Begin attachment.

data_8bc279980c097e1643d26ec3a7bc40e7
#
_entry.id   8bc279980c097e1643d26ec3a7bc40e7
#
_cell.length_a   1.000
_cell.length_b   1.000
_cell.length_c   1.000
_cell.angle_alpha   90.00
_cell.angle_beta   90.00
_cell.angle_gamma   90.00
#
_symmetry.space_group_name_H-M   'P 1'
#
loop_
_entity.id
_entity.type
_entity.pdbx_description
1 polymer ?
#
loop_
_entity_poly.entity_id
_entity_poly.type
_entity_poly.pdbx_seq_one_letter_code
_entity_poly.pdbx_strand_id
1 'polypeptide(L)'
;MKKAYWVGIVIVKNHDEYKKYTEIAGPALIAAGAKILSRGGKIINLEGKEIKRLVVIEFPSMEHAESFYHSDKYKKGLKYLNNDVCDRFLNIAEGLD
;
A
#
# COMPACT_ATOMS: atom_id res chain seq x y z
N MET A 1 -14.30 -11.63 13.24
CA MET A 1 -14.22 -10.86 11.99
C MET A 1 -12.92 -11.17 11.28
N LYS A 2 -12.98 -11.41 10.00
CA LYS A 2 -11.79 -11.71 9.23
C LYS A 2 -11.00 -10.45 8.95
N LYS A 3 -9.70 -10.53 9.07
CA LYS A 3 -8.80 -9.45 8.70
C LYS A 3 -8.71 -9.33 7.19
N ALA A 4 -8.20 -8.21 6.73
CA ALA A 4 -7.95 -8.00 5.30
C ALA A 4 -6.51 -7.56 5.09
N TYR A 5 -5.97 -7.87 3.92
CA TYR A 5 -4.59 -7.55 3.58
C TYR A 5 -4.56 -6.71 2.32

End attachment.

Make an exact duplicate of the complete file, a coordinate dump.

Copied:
data_8bc279980c097e1643d26ec3a7bc40e7
#
_entry.id   8bc279980c097e1643d26ec3a7bc40e7
#
_cell.length_a   1.000
_cell.length_b   1.000
_cell.length_c   1.000
_cell.angle_alpha   90.00
_cell.angle_beta   90.00
_cell.angle_gamma   90.00
#
_symmetry.space_group_name_H-M   'P 1'
#
loop_
_entity.id
_entity.type
_entity.pdbx_description
1 polymer ?
#
loop_
_entity_poly.entity_id
_entity_poly.type
_entity_poly.pdbx_seq_one_letter_code
_entity_poly.pdbx_strand_id
1 'polypeptide(L)'
;MKKAYWVGIVIVKNHDEYKKYTEIAGPALIAAGAKILSRGGKIINLEGKEIKRLVVIEFPSMEHAESFYHSDKYKKGLKYLNNDVCDRFLNIAEGLD
;
A
#
# COMPACT_ATOMS: atom_id res chain seq x y z
N MET A 1 -14.30 -11.63 13.24
CA MET A 1 -14.22 -10.86 11.99
C MET A 1 -12.92 -11.17 11.28
N LYS A 2 -12.98 -11.41 10.00
CA LYS A 2 -11.79 -11.71 9.23
C LYS A 2 -11.00 -10.45 8.95
N LYS A 3 -9.70 -10.53 9.07
CA LYS A 3 -8.80 -9.45 8.70
C LYS A 3 -8.71 -9.33 7.19
N ALA A 4 -8.20 -8.21 6.73
CA ALA A 4 -7.95 -8.00 5.30
C ALA A 4 -6.51 -7.56 5.09
N TYR A 5 -5.97 -7.87 3.92
CA TYR A 5 -4.59 -7.55 3.58
C TYR A 5 -4.56 -6.71 2.32